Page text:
We believe it is unfortunate, but neither the U.K. Datasheets nor the U.S. Product Inserts that are actually packaged within boxes of Vetoryl yet reflect simplified dosing language identical to Dechra's revised "SPC." In the U.S., the original 1-3 mg/lb dosage range dating from 2009 remains published on the FDA-approved insert. However, please note that the range is immediately followed by this newer sentence added to the 2014 revision of the insert, "Start with the lowest possible dose based on body weight and available combinations of capsule sizes." So in truth, this is the same recommendation as that of the new SPC revision: start as closely as possible to the 1 mg/lb formula.

For any vet who has questions about the appropriateness of starting with a lower rather than a higher dose, we encourage the vet to call Dechra directly in order to discuss whether there are individual factors that make a higher dose more desirable for any given dog. However, to reinforce the general desirability of lower initial starting doses, here are quotes from several noted U.S. endocrinology specialists. Please note that 2.2 mg/kg translates into 1 mg/lb.

Dr. David Bruyette (2016):

Also, it is my recommendation when using the manufactured product [Vetoryl] to ignore the dosage recommended on the label, as it is too high. In fact, the manufacturer is in the process of trying to get the label dosage revised. I recommend a starting dosage of 1 to 2 mg/kg [.5 to 1 mg/lb] once a day in the morning with food.

Dr. Ellen Behrend (2011):

My recommended starting dose is either 2 mg/kg Q 24 H or 1 mg/kg Q 12 H, with adjustments made as needed based on adrenocorticotropic hormone (ACTH) stimulation testing.

Dr. Audrey Cook (2012):

In my experience, most dogs are acceptably controlled on 2-3 mg/kg daily, and I usually start with this range. If twice a day dosing is planned, this daily dose is simply divided in two.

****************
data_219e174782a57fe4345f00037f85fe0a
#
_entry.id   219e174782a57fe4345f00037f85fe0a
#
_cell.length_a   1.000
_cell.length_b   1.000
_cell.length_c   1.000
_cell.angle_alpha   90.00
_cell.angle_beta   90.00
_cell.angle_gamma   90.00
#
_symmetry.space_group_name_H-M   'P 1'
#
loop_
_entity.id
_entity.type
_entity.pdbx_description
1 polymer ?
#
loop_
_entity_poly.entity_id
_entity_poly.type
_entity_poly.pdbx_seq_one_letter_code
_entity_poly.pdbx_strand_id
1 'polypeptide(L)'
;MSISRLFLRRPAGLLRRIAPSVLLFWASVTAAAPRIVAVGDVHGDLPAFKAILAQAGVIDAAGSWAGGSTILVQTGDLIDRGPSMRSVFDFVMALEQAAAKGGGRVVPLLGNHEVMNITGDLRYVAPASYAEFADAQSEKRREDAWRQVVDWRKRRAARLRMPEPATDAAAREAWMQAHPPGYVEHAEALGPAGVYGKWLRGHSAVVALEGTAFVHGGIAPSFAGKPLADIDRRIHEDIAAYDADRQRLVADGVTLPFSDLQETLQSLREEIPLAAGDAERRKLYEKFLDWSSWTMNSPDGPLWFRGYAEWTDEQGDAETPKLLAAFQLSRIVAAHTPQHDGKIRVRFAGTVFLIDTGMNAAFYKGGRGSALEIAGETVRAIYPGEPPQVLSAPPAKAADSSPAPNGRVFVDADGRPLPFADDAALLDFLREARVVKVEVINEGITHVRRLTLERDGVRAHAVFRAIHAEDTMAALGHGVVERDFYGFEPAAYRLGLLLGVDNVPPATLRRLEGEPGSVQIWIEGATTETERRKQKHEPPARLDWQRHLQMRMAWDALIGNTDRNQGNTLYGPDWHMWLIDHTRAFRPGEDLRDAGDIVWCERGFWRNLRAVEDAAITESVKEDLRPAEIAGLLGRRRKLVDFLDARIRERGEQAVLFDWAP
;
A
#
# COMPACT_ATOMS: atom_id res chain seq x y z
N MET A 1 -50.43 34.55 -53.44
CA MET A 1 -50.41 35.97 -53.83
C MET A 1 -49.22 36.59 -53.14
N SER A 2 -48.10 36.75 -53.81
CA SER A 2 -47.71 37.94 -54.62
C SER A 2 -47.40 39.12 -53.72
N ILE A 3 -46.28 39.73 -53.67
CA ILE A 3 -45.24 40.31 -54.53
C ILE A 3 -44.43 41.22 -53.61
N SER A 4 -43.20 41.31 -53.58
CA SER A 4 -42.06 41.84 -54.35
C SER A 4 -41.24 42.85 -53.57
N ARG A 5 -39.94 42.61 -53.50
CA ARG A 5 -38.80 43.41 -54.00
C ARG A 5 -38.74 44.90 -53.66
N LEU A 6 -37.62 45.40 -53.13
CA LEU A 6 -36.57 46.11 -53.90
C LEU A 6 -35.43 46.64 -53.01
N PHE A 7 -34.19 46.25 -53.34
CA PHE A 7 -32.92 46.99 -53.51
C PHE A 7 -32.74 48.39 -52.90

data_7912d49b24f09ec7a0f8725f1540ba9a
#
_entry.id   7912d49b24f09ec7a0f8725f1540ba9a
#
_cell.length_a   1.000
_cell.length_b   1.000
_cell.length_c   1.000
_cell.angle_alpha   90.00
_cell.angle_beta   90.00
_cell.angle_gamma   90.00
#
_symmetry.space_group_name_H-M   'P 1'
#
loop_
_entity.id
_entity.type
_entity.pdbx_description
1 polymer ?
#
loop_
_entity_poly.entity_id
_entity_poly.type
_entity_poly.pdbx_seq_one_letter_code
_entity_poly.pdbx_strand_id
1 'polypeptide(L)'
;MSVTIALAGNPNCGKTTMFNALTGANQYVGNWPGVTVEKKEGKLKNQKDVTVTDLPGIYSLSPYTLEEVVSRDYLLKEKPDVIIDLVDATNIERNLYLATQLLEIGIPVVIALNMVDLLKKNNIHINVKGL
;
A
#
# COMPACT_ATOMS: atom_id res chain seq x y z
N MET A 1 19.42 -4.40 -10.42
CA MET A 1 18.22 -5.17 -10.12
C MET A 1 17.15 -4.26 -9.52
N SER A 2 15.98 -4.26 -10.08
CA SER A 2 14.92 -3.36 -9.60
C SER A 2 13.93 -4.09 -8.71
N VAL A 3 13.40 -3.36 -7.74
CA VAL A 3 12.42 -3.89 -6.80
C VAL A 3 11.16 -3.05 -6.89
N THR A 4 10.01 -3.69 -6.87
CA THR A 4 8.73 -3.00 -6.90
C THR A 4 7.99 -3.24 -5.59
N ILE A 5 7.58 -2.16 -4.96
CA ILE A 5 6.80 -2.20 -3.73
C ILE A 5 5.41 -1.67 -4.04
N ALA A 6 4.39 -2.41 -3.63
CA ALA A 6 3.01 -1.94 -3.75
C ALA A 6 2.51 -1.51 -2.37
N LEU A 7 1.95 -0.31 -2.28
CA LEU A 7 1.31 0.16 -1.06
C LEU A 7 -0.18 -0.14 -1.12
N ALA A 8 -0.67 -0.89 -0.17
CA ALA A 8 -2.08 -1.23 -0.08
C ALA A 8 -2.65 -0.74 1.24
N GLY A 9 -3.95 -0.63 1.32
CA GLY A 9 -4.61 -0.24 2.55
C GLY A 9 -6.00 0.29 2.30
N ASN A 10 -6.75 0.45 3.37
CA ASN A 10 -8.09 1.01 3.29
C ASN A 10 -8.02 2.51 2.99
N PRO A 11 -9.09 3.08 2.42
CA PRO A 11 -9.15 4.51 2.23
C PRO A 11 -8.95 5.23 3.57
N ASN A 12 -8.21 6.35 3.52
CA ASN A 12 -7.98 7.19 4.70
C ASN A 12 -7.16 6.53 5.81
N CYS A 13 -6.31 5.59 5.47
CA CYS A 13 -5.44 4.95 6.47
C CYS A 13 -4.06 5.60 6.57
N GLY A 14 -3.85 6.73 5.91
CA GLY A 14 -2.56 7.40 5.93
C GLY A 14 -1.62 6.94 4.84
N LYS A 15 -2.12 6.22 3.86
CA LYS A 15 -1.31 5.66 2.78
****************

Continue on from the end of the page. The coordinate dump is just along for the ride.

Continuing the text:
Dr. Mark Peterson (2012):

My recommended starting dose is either 2 mg/kg given once daily or 1 mg/kg given twice daily… I would never start a dog on a dose at the higher end of the recommended dosage range (4-7 mg/kg)...

IDEXX Laboratory’s Trilostane Dosing and Monitoring Flowchart (2014):

Start trilostane treatment. Administer 2 mg/kg in morning or 1 mg/kg twice daily with food.

Dr. Edward Feldman advocates for the lowest starting dose of all (2010):

… trilostane at an initial dose of 0.5 mg/kg given twice daily…
Old 05-12-2009, 01:11 AM
k9cushings k9cushings is offline
Join Date: Apr 2009
Posts: 124
Default Compounded Trilostane in the U.S.

A decision regarding using a compounded version of trilostane is one that you must make in conjunction with your vet. Be aware that compounded versions of trilostane, while in widespread use, are not the equivalent of generics, and do not carry the same U.K./U.S. certifications as does Vetoryl. There are several pharmacies in the U.S. that are compounding and selling their own versions of trilostane for veterinary use. However, the FDA, various compounding pharmacies, and other interested parties are currently involved in ongoing litigation seeking to define the regulatory oversight associated with both human and veterinary compounding.

For more information regarding the use of compounded medications in the U.S., here is a recently revised brochure published by the American Veterinary Medical Association (AVMA). One section of particular interest is "Questions to Ask Your Pharmacist" in the event that a compounded drug is prescribed for your pet.

Included in the "Veterinary Compounding" brochure is the following explanation as to the difference between compounded and generic drugs:

Generic drug products are very different from compounded preparations. Generic drug products are FDA-approved, which requires a demonstration of bioequivalence of safety and efficacy with the pioneer drug product. Generic animal drug products are identified by an Abbreviated New Animal Drug Application (ANADA) number on their label or in FDA drug references. In contrast to generic drugs, compounded preparations lack FDA approval.
Additionally, here is the first of a series of articles that discuss current legal and regulatory issues associated with veterinary compounding in the U.S. All subsequent articles can be accessed from Part 1.

"Confounding Compounding" Part 1
November 23, 2009
By: Edie Lau
For The VIN News Service: